Heat exchangers in chemical plants contain up to a thousand small bore tubes that may be subject to corrosion. It is important to know the condition of the tubes in order to manage the life of the exchanger and to repair or replace it before the corrosion causes unacceptable leakage.
Existing internal systems have identified the risk, that is likelihood and consequence of tube leaks which can be reinterpreted as the level of confidence required in the results of the exchanger periodic testing.
There are a variety of test methods available, each with a different level of uncertainty and speed of inspection, typically the faster the inspection the less precision the method offers.
Exchanger testing is performed only every five years during a short timeframe plant outage. It is not possible to test all the tubes so a sampling regime is adopted. There is no consensus as to how many tubes, or what pattern, should be tested.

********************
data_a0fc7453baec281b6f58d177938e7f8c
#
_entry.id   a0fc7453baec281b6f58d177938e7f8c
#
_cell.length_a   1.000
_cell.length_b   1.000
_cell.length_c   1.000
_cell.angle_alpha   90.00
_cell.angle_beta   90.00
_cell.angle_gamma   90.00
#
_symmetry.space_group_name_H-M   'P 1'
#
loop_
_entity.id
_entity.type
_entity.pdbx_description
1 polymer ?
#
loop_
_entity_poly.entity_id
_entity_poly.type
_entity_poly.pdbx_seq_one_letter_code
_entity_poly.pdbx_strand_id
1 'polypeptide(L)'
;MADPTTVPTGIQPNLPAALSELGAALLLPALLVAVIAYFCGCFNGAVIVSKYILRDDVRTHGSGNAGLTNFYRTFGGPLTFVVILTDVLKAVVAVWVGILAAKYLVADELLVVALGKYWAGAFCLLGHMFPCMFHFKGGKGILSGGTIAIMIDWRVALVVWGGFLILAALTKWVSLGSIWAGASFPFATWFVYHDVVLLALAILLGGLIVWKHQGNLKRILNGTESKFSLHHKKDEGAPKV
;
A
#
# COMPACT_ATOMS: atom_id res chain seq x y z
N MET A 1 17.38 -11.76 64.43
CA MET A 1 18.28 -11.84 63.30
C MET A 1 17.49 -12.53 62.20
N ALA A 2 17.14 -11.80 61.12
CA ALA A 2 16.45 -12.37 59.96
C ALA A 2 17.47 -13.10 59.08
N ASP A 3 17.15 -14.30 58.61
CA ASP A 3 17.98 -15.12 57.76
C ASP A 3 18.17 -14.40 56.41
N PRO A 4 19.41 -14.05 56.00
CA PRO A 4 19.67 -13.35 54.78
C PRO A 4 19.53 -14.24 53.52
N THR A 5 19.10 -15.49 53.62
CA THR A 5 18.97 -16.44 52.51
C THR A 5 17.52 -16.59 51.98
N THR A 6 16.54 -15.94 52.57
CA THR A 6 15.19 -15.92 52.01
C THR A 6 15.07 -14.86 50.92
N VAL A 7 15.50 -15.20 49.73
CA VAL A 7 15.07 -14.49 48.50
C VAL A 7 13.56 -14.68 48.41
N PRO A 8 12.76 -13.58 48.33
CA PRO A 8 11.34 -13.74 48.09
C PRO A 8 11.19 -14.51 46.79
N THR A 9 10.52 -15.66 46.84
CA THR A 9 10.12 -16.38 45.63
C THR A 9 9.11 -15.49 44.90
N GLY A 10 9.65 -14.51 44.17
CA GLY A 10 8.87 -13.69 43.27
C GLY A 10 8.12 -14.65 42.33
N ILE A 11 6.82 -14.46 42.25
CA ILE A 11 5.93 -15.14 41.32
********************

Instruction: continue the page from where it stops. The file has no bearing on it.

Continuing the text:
The first stage of the challenge is to provide an algorithm that will take the established risk factor for the exchanger and the known uncertainties of the inspection methods to calculate the minimum number of tubes that need to be inspected.
The second stage of the challenge is to take into account the results of previous inspections, that is the number of tubes inspected with various degrees of damage and confidence, and to provide the number of tubes to be inspected at the next outage.
The final stage of the challenge is to provide a software model that can take the data from the inspections in real time and determine if more, or indeed fewer, tubes need to be inspected in order to meet the confidence level required.
The historical data is often messy with varying quality of reporting and actual inspections. The initial models can be idealised but ultimately need to factor in the quality of the input data, even if this is a qualitative judgement.